Wireless carriers are currently engaged in a high stakes game of one-upmanship as they each try to add more subscribers by offering increasingly tantalizing offers. Sprint's strategy was literally called "One Up," the name it gave to an early upgrade program it introduced just four months ago. One Up customers could purchase an eligible smartphone with no down payment (depending on the device) and spread out the full retail cost over 24 monthly installment payments. In exchange, One Up customers could upgrade their handset every 12 months and start the process anew. Now the program is no more.
All is fair in love and war, and even though AT&T once tried courting T-Mobile to the tune of $39 billion before regulators shot down the deal, these one-time wireless BFFs are back to being rivals. In case you thought AT&T might go soft on T-Mobile, the former isn't pulling any punches on the latter, having today announced it will pay T-Mobile subscribers up to $450 per line if they switch.
Lenovo had a memorable year in 2013. While the competition struggled to turn a profit selling PCs, Lenovo stayed in the black while simultaneously becoming the world's largest PC maker in terms of shipments. At the same time, Lenovo hasn't been ignoring the mobile handset market, and to kick off 2014, the OEM is announcing four new smartphones, including its first ever LTE-enabled handset, the Vibe Z.
Motorola has a holiday surprise for the mobile crowd. The company announced that its unlocked and affordable Moto G smartphone is now available to purchase in GSM form from Motorola's website with no contract, no SIM lock, and an unlocked bootloader for $179 with 8GB of storage or $199 with 16GB of storage. Those are full retail prices - you own the device outright for less than the subsidized cost of most high-end smartphones.
The No. 1 PC maker is also No. 3 in smartphone sales
Life is good for Lenovo. The OEM figured out the secret formula for thriving in a technological landscape that finds itself in a midst of a transitory phase, and as such, it grew its desktop PC shipments last quarter by 1 percent when the industry averaged a 6 percent decline. Laptop sales went up 8 percent, and as for the mobile handset sector, Lenovo is now the world's third largest smartphone vendor.
Google and Motorola are trying to change the mobile game as you know it. For those who want a higher-end smartphone without committing to a long-term contract, there's the Nexus 5 that Google commissioned LG to build. However, some may find the $349 starting price a bit too rich. To combat that, Motorola today held a big press event unveiling the Moto G, an unlocked smartphone that starts at just $179 with no contract to sign.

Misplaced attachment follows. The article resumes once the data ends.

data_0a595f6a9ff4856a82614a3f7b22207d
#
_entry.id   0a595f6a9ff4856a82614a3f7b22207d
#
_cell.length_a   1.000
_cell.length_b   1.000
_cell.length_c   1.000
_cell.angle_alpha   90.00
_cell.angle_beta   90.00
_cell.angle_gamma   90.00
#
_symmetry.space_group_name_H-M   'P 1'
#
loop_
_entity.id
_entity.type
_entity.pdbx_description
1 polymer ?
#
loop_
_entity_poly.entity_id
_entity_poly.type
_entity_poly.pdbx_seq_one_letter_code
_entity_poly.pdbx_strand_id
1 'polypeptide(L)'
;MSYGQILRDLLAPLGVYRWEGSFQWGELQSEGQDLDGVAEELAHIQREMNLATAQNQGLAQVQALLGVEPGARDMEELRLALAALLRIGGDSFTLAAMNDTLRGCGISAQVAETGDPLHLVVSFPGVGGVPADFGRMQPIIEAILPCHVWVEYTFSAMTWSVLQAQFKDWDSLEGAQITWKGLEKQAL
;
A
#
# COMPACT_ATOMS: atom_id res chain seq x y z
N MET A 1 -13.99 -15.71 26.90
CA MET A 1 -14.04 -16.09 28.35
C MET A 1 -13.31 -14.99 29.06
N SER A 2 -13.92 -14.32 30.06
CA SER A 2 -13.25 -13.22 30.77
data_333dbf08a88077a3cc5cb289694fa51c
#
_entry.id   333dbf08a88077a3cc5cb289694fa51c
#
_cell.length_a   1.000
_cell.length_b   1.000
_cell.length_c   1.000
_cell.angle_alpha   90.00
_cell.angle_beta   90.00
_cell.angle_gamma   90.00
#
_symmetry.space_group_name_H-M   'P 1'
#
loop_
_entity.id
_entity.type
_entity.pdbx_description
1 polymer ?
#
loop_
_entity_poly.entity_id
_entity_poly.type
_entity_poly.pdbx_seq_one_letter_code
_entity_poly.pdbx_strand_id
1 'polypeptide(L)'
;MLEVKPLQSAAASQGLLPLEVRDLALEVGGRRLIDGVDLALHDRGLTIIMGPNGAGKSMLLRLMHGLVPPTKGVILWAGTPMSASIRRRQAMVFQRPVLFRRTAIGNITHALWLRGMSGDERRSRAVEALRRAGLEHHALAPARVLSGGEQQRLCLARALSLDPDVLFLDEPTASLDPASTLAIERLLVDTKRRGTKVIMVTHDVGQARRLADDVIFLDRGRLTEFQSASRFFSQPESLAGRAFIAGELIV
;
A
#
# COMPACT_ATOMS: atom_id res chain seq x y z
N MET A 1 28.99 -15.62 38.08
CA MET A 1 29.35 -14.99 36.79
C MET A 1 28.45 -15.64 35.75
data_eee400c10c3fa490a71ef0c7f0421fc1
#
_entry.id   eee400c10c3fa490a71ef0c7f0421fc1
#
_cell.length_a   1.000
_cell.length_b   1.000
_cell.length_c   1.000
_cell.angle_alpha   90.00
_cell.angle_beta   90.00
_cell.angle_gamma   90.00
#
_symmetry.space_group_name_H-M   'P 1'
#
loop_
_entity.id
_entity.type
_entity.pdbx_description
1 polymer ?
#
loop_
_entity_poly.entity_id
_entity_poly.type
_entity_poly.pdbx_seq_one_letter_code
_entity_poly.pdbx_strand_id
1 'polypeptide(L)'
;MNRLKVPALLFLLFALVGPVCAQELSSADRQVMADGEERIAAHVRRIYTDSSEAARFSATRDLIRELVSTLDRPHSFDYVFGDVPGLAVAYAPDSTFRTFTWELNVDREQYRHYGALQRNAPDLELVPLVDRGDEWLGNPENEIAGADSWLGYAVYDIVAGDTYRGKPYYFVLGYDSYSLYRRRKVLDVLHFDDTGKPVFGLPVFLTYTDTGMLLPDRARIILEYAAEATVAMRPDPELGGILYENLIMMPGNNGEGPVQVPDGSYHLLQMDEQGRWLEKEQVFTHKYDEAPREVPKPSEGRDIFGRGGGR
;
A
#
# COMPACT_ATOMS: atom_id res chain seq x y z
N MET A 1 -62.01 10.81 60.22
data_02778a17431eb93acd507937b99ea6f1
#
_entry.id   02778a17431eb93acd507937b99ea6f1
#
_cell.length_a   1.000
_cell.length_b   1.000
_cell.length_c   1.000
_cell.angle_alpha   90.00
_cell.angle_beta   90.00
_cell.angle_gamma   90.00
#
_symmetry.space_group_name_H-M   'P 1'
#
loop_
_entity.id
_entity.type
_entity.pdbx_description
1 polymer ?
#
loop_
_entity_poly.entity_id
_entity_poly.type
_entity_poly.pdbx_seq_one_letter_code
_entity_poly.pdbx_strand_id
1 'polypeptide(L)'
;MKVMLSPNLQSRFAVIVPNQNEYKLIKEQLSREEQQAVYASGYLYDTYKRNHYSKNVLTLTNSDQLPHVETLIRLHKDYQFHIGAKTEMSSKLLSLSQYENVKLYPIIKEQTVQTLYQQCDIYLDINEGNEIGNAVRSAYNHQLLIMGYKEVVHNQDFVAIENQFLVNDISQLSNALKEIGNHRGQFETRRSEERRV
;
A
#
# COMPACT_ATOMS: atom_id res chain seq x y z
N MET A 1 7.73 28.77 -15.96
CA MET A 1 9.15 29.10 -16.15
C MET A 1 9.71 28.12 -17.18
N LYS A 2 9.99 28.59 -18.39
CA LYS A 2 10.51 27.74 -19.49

AT&T seems to be at the front of the line a lot when it comes to mobile devices. For a period of time, it was the only carrier offering Apple's iPhone, and more recently, if you wanted a customized Moto X device from Motorola, you had to be an AT&T subscriber. Not anymore. Motorola announced that the Moto X is now available for customization on all major U.S. carriers, including Verizon Wireless, Sprint, T-Mobile, and of course AT&T.
Be prepared to wait up to a month if you order a Nexus 5 today
Google treated Android fans to its first official serving of KitKat (Android 4.4) on October 31, 2013 by releasing its Nexus 5 smartphone. Available in Google Play, users can choose between 16GB ($349) and 32GB ($399) models in either black or white and be one of the first to sample the newest version of Android. Unfortunately, there's a penalty for having taken the weekend to think about things, and that penalty is now having to wait up to 4 weeks.
Today's smartphones are essentially mini PCs that fit in the palm of your hand. The processing power and GPU capabilities of these devices, combined with the internal storage (and cloud storage) are nothing short of impressive when you stop and think about how compact these devices are. What really separates a smartphone from a PC, however, is that they're not upgradeable. Not yet, anyway. Motorola has plans to change that.
Is the era of flat smartphones coming to an end? Probably not, though we do expect an influx of handsets with curved screens. One of those devices is the LG G Flex, supposedly the first device to offer a 6-inch curved display to follow the contour of the face. To complement the curved design, LG said it built a new user experience to take advantage of the form factor's unique features.